Was it St. Hildegard of Bingen or Julian of Norwich who said, “Hell is other people?” I’ve always believed I enjoyed a past life as an English anchoress visionary mystic living with a cat or 12 in some 14th century hut, spending my days in sun-infused silence, engaged in my contemplative obligations.
Alas. In this lifetime, like most other artists, writers, musicians, and addicts, I am a certified, and often certifiable, highly sensitive introvert. The whole point of hanging out a “Writer For Hire” shingle and freelancing from home is that it allows us to be alone, quiet, independent, undisturbed, contemplative creatives, right? At least that’s the primary pay off for my cats and me.
I had to make a residence move two months ago. I vacated a lovely, modern, well-kept home in a very quiet, private community, populated mostly by “mature” humans who were not allowed to shoot firearms for kicks or let their cats and dogs run free or bark incessantly, lest they be severely admonished by the POA.
And now I live in hell. Other people’s hell.
Despite offering what I believed was a very blunt and clear description of my lifestyle (work-from-home-24/7-full-time writer), needs (privacy, quiet, solitude, peace, 24/7 hermit recluse), and wants (LEAVE ME ALONE) when interviewing with my current landlords, I’ve had to, shall we say, “reinforce and assert my boundaries” several times in the last two months.
There was the firing off of the new shotgun yards from my (open) living room window while I was engaged in an online interview – with audio. Despite being assured that the two dogs living next door would “never be on my property,” of course they visit daily, much to the displeasure of my two cats. The cats are also not overly fond of the four cats next door and the two seeming strays that regularly pee on my tires and scent mark our front door.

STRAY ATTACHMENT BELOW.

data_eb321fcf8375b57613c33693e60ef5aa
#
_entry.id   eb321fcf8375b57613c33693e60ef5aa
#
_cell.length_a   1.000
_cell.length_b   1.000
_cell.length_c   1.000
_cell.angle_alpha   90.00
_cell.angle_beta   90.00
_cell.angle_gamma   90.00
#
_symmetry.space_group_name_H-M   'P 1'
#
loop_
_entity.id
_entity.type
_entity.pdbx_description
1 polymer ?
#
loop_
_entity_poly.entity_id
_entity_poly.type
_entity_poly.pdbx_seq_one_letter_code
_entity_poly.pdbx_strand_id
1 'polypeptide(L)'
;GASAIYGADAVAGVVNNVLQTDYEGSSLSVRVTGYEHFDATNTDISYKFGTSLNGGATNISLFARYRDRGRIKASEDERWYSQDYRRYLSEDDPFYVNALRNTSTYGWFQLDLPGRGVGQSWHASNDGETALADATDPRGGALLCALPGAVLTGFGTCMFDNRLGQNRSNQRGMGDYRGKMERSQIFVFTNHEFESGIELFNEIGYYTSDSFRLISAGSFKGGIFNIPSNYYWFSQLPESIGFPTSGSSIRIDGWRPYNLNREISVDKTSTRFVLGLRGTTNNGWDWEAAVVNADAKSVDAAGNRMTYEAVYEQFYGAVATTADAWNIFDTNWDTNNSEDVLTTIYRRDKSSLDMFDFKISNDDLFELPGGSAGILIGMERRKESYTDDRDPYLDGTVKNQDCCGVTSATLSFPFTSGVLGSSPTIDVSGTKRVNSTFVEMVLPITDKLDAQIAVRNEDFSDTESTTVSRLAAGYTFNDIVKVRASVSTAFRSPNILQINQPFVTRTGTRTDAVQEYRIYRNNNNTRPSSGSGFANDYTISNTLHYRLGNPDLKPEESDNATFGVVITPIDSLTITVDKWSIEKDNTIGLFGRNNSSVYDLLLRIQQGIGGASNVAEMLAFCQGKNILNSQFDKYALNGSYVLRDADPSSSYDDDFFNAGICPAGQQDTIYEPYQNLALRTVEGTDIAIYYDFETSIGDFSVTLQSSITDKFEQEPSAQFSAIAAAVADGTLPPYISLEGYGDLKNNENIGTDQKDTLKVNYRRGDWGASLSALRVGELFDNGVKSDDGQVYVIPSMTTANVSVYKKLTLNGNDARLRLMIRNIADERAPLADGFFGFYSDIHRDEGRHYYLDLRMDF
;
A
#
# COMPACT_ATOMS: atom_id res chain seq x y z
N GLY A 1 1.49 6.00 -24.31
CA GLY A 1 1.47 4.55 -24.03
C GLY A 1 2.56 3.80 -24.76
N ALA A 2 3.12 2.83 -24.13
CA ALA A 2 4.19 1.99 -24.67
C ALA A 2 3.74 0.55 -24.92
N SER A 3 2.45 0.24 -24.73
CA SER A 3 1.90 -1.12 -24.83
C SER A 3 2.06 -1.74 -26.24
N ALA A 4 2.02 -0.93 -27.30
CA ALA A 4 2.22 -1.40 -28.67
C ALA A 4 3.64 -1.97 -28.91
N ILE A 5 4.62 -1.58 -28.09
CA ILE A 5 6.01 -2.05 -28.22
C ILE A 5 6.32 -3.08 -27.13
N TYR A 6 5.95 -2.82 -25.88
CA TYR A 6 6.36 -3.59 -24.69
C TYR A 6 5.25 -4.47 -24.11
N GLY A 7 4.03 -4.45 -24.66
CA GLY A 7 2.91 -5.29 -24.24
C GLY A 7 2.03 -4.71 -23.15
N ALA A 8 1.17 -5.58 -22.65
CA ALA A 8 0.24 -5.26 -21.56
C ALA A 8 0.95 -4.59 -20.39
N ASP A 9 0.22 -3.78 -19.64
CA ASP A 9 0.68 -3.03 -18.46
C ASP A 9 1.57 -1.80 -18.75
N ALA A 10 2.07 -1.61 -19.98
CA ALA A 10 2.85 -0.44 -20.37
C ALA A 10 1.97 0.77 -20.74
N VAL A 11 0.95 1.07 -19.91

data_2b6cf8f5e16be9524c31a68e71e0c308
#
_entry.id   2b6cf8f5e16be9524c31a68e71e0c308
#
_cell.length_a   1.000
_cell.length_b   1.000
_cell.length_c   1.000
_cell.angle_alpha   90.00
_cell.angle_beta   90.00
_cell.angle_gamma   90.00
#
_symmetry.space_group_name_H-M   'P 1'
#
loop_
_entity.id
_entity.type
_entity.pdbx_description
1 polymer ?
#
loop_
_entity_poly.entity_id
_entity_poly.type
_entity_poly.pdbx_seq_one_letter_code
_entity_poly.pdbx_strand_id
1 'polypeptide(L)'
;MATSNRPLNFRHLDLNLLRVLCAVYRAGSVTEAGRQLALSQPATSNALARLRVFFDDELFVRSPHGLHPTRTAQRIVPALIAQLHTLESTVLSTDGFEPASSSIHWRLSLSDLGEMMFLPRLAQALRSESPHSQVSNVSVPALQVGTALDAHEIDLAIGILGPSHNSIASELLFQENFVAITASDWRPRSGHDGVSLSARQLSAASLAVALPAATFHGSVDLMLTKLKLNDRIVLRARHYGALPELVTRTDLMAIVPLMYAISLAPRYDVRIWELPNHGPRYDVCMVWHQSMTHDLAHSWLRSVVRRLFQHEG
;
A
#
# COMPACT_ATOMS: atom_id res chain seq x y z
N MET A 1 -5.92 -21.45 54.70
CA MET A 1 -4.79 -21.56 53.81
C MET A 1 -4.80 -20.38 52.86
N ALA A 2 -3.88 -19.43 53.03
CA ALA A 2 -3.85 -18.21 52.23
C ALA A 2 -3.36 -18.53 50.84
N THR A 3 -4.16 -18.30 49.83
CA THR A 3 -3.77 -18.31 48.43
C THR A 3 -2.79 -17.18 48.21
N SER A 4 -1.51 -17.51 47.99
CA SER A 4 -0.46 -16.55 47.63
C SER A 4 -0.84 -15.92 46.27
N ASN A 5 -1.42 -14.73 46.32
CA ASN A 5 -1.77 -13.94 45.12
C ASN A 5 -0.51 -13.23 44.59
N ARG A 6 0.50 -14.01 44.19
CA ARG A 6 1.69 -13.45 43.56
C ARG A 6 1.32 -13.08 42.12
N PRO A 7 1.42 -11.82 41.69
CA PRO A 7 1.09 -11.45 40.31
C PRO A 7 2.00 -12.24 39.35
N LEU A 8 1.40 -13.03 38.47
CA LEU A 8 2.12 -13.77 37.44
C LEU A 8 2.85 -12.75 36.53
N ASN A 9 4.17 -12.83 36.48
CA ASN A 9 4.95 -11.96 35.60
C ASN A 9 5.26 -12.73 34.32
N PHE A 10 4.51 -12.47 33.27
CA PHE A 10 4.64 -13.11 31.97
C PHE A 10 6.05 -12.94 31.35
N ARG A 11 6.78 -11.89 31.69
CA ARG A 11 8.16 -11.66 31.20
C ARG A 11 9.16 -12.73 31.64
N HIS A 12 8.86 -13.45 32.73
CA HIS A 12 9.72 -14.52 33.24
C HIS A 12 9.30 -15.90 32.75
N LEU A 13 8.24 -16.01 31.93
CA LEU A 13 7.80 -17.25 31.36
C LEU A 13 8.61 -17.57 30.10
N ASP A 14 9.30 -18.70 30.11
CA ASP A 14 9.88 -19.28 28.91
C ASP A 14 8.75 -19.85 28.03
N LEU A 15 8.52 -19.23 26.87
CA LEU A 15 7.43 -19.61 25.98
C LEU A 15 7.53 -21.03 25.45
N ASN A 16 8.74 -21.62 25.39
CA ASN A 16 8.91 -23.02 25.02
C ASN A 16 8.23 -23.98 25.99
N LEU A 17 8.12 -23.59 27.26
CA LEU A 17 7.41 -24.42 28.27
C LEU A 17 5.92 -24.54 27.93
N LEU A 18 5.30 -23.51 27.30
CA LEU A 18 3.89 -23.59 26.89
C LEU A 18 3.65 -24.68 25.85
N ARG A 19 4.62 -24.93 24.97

After a day that found me struggling to write every single word and delaying my beloved walk until late afternoon, my landlord popped over unannounced for the third time. I sorta lost it. When he decided to drive his Subaru through my front yard a few evenings later, I totally lost it.
And then there was the night two weeks ago when the cats and I ran to the windows to see what was causing massive amounts of noise in our back yard. Naturally, it was a drunken neighbor riding his tractor right toward our house. Apparently, cutting my grass with his heavy equipment struck him as a helpful and neighborly thing to do.
Don’t get me started on the constantly yapping, maniacal barking dogs that surround me, or the really loud traffic noise from the road in front of me. Don’t those screaming children playing outdoors know that I am within hearing range and trying to write?
I’d already asked one set of kids to please not use my front yard as a short cut on their travels, but last weekend when one young boy cut through twice, I lost it again. I truly became that archetypal crazy neighbor cat lady screaming through the window:
HEY! You kids! Get off my lawn!”
Sort of a far cry from:
“All shall be well, and all shall be well, and all manner of thing shall be well.”
-St. Julian of Norwich
Writer Bio: Laura W is surrounded by unpacked boxes eagerly anticipating a move before winter.